My Body Is Not Your Battleground is a two-part photographic exploration of what it means to be a South Asian woman today, specifically in terms of identity, religion, education, employment and femininity.
The title stems from feeling like women are often spoken on behalf of, I see fragments of myself within the women I photographed.a political pawn, a speaking point. Self-representation is important for me, and I see fragments of myself within the women I photographed, who are all bold, creative, progressive and therefore expressive of their own agency. There’s a relentless misconception in the West that South Asian women cannot both represent traditionalism and religion as well as modernity and progress and are oppressed, which is certainly not the case and exhausting to see in the media. The body of work is an aggressive dismissal of this ideology, as well as an insight into a social issue that needs attention to dispel stereotypes.
Part I: South Asian Women & Identity in the UK
The first part features women based in the UK. The identity issues that young South Asian women in the UK experience as a result of the diaspora and conflicting cultural expectations are reflected in the portraits, although it is important that these women are not victims, rather beautiful and unique manifestations of mixed cultures.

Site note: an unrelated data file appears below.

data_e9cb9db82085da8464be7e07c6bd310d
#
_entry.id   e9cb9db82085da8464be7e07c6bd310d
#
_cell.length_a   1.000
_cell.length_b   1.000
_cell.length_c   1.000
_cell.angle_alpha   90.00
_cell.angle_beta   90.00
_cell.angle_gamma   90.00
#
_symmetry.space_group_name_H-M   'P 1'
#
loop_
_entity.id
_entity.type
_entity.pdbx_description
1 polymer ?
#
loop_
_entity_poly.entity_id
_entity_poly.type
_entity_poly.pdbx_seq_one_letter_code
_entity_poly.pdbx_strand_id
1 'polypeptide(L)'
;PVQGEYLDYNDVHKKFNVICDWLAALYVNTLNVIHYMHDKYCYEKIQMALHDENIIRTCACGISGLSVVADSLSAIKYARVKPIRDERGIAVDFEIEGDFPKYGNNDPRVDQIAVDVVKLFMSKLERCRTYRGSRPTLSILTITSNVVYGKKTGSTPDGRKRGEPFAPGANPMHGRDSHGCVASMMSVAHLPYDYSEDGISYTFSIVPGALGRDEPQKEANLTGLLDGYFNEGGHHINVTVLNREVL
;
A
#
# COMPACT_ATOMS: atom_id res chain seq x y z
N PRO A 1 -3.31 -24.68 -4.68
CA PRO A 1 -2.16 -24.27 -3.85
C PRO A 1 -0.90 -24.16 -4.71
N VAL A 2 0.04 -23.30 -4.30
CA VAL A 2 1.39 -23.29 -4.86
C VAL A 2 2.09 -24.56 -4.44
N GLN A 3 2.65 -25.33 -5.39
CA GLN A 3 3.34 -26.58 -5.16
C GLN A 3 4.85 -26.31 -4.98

Part II: Young Women Growing Up In Pakistan
The second part is a result of my Kickstarter-funded trip to Pakistan where I focused on what it means to be a young woman growing up in Pakistan. I held open discussions about femininity and existence as a young woman in the Pakistani environment and photographed various young women, in the hopes to shatter the image of the oppressed young Pakistani woman we often see in the West. The key issue here was education, as it seemed to central to all of their lives, as well as my own engagement with women’s issues in a space I had never personally experienced.
Sanaa Hamid is a British Asian photographer due to complete her BA in Photography (Contemporary Practice) from UCA Rochester. She often works within the theme of social politics, such as matters of multiculturalism, cultural and religious identity, gender identity and the battleground of body politics, particularly within an Islamic and South Asian context. She is interested in the power of digital communication in creative spaces, particularly for women of colour, and the way it enables them to engage internationally in an exchange of experiences and art.